Posted by: r.m. | December 18, 2008

the whole > the sum of its parts

“In response to increased flooding and food insecurity, women in Salima, Malawi are boosting agricultural productivity by sharing resources and knowledge through local farmers’ clubs.

Climate change has had such a huge impact on agriculture and on women’s rights…In community after community, houses and belongings are ruined, crops are washed away, and livestock die. Because there are fewer or no crops to sell at market, families have to buy more food and thus have less money. With less money, children can’t go to school, more women enter into sex work, and girls as young as 13 are sold into marriage.

But with the little resources they have, the women cope the best they can. Every month, three representatives from each farmers club in Salima meet at SAWEG to discuss successes and challenges in their crop production, new agricultural methods, and other issues that affect their lives.

Loss of food and income due to failing harvests was one of the major challenges. Because women were no longer able to grow enough food to feed their families with their individual gardens, the farmers’ clubs decided it would be better to pool resources into community (club) gardens. Garden club members share tools, seeds, and knowledge of diverse farming methods, such as the use and application of compost manure. This has led to increased production, and club members each take home more food than they did with just their individual gardens.”



  1. i know this isn’t catagorized under ecology but i couldn’t help but read it.I have never heard of farmers club. It’s very inspiring to see people,especially women working together and keeping communities from falling apart under the claws of climate change.This is a poor country adapting to the changes and fighting for what’s right and for what they believe in. How come the richer countries can’t do that?Why can’t that help the other southern countries adapt?

  2. You’re right! I just added it to ecology category!

    The importance of this article isn’t so much what the rich countries aren’t doing – but more so – what communities can do when they work together


  3. While rich countries are failing to meet together and discuss climate change as it should be discussed, poor countries are facing climate change challenges by collective work… How silly is the world, rich people with university knowledge cant collectively think and act against climate change, while poor uneducated women can do this!!!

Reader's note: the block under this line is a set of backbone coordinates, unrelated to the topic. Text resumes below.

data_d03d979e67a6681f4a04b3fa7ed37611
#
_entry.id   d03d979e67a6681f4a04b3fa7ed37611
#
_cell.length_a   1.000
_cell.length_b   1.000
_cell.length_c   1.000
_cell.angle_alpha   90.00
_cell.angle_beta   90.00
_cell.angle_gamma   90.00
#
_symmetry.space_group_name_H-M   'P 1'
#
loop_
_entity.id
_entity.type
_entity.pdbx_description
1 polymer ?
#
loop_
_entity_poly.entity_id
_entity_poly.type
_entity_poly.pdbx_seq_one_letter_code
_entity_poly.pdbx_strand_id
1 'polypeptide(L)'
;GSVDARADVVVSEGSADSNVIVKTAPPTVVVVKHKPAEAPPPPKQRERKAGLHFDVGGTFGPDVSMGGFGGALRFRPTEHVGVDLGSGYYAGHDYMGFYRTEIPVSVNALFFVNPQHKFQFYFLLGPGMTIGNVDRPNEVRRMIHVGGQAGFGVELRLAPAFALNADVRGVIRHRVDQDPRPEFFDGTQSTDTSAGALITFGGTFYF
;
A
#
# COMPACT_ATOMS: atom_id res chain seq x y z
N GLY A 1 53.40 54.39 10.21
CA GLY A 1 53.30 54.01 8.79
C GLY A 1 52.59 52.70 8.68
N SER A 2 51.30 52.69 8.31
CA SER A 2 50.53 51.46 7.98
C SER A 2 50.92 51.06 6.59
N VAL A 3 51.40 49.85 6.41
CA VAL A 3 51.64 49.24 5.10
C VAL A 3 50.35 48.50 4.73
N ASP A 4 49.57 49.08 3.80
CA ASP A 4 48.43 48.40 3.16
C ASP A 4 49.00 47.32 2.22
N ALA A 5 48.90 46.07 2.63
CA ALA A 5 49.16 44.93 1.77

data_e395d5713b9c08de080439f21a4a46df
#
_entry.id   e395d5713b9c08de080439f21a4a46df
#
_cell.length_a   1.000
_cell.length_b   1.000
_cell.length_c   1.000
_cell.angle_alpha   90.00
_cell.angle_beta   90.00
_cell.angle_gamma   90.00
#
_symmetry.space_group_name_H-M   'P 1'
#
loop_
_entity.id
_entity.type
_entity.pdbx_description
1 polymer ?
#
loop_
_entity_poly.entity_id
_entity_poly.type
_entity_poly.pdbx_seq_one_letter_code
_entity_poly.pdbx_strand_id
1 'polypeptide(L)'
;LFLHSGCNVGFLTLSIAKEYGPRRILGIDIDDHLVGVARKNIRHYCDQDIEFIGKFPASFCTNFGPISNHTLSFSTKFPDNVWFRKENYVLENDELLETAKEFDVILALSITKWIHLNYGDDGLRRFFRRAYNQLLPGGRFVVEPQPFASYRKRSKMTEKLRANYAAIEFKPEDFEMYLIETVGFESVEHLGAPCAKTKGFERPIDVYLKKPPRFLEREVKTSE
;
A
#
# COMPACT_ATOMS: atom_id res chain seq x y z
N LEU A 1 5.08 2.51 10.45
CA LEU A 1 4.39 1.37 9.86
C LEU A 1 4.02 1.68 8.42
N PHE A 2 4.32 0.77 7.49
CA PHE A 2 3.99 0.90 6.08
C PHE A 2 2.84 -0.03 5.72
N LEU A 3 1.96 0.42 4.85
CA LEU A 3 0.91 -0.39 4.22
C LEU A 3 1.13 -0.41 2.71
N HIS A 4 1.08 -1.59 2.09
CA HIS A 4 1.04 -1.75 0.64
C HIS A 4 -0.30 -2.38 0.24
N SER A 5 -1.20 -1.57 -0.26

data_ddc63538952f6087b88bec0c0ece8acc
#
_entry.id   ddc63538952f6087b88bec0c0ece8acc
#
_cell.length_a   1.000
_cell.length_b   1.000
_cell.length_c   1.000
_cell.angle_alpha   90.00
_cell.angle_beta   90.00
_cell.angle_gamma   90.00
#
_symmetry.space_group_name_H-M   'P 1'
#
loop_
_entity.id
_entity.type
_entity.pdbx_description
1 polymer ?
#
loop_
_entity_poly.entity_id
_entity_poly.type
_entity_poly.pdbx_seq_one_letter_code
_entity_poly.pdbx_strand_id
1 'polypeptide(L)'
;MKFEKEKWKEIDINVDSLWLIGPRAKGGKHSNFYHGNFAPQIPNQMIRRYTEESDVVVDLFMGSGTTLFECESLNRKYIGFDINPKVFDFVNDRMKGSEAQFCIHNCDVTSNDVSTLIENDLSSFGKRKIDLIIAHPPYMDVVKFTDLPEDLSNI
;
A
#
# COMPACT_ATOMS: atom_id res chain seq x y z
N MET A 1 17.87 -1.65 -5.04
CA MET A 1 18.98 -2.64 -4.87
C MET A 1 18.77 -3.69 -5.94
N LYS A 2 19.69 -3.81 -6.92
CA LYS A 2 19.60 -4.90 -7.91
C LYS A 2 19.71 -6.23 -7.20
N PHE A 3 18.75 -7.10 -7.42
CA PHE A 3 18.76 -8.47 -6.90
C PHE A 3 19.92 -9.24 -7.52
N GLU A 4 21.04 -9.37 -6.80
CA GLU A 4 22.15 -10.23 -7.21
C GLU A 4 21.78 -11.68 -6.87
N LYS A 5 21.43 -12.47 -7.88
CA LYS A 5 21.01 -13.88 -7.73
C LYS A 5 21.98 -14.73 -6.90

By sharing their limited resources and knowledge, and working as one team with one goal, these women were able to succeed facing the loss of food and income!
    We definetly encourage them, and hope for the “other part of the world” to learn from their cooperation…May be then, we can say that the earth might be saved!

  4. Sharing tools,seeds, knowledge has led to increased production.The lesson that one could learn from this is that working together increase the chance of survival.Why then people dont work collectively to increase their shared ressources?It is simply because hauman nature is selfish.

  5. 1+1=3
    The union of talents is worth more than their simple sum and the fusion of different principles gives birth to something different, new and better.
    In fact, this simple equation is at the base of human societies where parents believe that their children are better than themselves. We, as humans, hold hope in our future because we firmly believe in progress and that tomorrow’s man is going to be better than today’s.

  6. this is a clear example illustrating that group work is better than individual work. we must learn from this experience that change can be done in any field. what is needed is the faith in our capacities and abilities to face the problems and succeed.
    In my opinion, creating social knowledge as introduction to create pressure on policymakers through group and community work is the best way to avoid devastating effects of climate change.

  7. This example should be ideal to all farmers and workers who cannot make it on their own. This synergistic effect between farmers thriugh exchanging tools and seeds can be a perfect example of what future undermined societies can do in order to make things work.

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